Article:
With major winter storms bearing down on Oklahoma, understanding which weather terms mean what will give you the traction you need to safely survive the season.

"The categories can help you know how severe the storm may be and how much time you may have to prepare," said Barbara Brown, Oklahoma State University Cooperative Extension food specialist.

The National Weather Service calls winter storms "deceptive killers" because, in most cases, they only indirectly cause deaths. In other words, it is not the storm that gets people, rather accidents on icy roads or hypothermia from prolonged exposure to cold.

For the record, a winter storm outlook projects storm conditions are possible within two to five days. Winter weather advisories are issued when conditions are expected to cause serious inconveniences and could be hazardous, but not life threatening when caution is applied.

Winter storm watches signal storms are possible locally, while winter storm warnings are issued when storms are occurring or will soon occur.

Three other terms to commit to memory: Freezing rain is actually rain that freezes when it hits the ground. By contrast, sleet is rain that is frozen before it hits the ground. Both can cause slippery roads and walkways. A blizzard warning means sustained or frequent winds of 35 miles per hour or more with lots of falling or blowing snow is expected for three or more hours.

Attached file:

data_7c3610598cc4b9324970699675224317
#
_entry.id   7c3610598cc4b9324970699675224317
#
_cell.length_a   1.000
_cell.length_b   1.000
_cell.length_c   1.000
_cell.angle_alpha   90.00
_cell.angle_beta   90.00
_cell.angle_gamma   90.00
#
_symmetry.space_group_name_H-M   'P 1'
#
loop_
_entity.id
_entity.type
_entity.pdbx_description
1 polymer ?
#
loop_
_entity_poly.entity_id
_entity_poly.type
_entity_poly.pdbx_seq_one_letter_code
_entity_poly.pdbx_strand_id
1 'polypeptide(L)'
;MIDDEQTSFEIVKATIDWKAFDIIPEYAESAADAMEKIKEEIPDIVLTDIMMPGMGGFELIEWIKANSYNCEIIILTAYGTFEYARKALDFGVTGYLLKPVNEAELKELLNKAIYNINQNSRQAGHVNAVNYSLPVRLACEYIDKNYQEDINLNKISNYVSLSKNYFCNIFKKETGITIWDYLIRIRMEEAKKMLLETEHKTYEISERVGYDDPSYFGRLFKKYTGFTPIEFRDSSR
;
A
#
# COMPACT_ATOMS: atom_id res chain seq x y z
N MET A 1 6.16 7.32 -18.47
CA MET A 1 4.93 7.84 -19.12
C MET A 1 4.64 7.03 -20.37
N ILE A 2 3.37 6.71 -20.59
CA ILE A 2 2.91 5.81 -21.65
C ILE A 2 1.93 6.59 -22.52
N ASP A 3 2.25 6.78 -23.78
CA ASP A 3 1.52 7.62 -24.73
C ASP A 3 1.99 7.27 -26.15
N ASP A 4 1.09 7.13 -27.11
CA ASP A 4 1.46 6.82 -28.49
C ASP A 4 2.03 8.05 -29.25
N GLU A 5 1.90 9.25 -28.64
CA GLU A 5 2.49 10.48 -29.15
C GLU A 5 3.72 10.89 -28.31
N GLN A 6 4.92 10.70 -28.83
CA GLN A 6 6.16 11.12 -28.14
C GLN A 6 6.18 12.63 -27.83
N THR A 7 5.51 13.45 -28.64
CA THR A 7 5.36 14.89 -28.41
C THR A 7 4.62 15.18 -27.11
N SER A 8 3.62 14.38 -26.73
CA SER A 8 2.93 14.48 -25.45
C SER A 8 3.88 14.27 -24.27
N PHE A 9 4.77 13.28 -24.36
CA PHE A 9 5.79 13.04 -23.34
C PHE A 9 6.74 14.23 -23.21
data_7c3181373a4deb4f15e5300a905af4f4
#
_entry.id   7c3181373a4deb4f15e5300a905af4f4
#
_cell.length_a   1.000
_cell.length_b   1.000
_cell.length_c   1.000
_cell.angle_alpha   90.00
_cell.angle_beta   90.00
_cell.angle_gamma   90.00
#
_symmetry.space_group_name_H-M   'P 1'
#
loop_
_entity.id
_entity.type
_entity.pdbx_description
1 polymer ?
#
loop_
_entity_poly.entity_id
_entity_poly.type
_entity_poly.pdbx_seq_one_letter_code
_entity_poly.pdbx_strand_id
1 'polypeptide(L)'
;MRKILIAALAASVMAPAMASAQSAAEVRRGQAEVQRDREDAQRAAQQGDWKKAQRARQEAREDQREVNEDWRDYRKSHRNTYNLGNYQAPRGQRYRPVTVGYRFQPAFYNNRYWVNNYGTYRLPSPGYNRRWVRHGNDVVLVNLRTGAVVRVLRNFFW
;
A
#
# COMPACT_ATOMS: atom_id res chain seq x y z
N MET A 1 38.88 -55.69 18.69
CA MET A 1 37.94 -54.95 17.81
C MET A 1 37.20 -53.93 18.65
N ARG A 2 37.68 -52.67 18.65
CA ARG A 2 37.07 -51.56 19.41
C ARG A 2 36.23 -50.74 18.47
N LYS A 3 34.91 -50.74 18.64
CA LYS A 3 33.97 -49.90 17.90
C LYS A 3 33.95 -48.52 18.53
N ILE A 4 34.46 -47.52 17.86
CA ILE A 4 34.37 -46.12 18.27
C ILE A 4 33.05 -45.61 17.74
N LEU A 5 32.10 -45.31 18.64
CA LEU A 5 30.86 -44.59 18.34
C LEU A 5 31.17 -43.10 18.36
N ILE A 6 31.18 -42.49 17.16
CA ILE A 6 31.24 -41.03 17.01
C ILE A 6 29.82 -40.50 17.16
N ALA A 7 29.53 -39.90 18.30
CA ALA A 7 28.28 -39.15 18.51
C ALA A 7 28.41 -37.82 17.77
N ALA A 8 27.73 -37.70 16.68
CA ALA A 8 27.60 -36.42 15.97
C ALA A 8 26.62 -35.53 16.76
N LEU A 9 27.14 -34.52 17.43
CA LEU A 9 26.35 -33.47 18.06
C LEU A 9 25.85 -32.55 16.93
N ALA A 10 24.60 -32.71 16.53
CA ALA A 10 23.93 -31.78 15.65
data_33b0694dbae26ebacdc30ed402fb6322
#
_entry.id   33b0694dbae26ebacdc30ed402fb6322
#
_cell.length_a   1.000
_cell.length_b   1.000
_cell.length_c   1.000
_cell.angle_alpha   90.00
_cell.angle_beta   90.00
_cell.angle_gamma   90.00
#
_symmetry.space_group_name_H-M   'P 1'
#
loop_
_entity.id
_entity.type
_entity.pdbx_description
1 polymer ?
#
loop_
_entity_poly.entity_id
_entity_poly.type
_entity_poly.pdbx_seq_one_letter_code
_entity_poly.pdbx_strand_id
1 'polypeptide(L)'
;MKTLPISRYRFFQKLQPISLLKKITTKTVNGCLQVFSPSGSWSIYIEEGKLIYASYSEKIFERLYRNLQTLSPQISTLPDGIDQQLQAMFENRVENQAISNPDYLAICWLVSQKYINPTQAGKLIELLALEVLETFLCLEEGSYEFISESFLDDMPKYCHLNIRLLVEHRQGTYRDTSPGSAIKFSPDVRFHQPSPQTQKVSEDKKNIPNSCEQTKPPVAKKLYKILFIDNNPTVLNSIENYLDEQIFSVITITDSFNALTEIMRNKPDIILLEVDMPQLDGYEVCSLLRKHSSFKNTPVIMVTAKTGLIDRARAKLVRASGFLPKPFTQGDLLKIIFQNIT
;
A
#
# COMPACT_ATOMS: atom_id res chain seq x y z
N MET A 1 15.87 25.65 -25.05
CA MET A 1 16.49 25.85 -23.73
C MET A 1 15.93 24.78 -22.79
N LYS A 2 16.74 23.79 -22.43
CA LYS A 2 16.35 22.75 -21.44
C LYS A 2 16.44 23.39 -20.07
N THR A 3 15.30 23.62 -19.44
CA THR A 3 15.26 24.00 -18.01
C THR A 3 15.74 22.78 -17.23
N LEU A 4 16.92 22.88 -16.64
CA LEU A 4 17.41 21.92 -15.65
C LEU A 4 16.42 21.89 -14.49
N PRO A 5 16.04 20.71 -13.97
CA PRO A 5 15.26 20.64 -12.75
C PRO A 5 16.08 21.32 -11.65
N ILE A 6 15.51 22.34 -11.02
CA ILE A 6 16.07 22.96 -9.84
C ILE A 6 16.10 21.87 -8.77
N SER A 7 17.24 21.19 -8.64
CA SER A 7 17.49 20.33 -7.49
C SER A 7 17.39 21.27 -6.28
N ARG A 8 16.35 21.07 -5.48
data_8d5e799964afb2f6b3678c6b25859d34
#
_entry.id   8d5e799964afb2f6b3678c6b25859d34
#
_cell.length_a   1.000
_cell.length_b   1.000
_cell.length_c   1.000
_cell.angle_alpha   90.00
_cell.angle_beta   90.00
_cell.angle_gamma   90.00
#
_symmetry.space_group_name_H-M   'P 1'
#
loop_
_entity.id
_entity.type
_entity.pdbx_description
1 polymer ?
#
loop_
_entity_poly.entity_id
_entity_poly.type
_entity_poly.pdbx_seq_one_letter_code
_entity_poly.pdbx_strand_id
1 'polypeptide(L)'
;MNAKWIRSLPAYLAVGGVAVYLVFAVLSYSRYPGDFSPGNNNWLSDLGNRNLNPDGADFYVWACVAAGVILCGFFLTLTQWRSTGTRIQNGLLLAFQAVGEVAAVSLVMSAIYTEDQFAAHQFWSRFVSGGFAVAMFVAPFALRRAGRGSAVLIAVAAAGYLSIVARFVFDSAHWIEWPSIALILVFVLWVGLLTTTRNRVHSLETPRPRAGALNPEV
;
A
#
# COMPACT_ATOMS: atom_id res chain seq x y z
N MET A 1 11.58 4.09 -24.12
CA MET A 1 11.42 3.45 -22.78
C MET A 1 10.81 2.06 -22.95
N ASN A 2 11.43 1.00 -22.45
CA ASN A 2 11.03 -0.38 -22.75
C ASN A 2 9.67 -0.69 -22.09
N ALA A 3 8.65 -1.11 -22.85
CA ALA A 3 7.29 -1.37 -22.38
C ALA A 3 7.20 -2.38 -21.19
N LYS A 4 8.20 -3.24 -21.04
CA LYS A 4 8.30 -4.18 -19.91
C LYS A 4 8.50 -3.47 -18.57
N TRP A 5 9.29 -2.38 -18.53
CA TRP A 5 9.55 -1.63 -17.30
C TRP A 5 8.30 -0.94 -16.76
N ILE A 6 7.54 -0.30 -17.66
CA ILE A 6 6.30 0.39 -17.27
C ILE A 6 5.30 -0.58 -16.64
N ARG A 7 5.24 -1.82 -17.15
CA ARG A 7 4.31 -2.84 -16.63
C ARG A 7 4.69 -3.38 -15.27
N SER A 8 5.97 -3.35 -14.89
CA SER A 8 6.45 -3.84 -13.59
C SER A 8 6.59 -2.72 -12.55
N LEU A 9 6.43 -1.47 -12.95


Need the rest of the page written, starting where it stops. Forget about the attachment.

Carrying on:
If you have not already done so, now is the time to make sure you have all the essentials in your emergency kit.

"Do you have rock salt, sand and snow removal equipment? Check to be sure there's sufficient heating fuel, and enough clothing and blankets to ensure warmth," Brown said. "Don't forget to include pets and other animals in your preparations."

At a minimum, check your supplies to ensure you have enough food and a place to shelter for at least five days. Since dehydration is just as possible in cold weather as in hot, you might need to fill some water bottles.

Make sure all battery-operated items are fully charged and have spare batteries readily available.

At home, if the power goes out and there is no heat, be ready to layer on hats, gloves and scarves as the temperature drops. But, avoid using generators, grills or other devices that require gas, propane or charcoal inside your home because they produce carbon monoxide (CO), an odorless, colorless gas that can be deadly.

If used outdoors, this machinery should be located far away from the house and away from air intakes. Consider keeping a battery powered CO alarm in your emergency kit.

"One common mistake people make is not fully reading, understanding and following the directions when using alternative heating sources in case of power outages," Brown said. "Whatever source you select, be sure you’re comfortable using it."

Take some time to winterize your car, too. Make sure it is in optimum condition, the gas tank is full and a winter survival kit is stashed in the vehicle that includes high-energy foods, a flashlight, blankets, sand or salt and a small shovel.

Finally, Brown advised families to have a plan in case severe weather hits.

"Know the plans at public schools and where you work," she said. "Know what you would do if the storm hits when you or another family member is not at home."

For more information on preparing for winter weather, contact your local Extension office and visit www.ready.gov.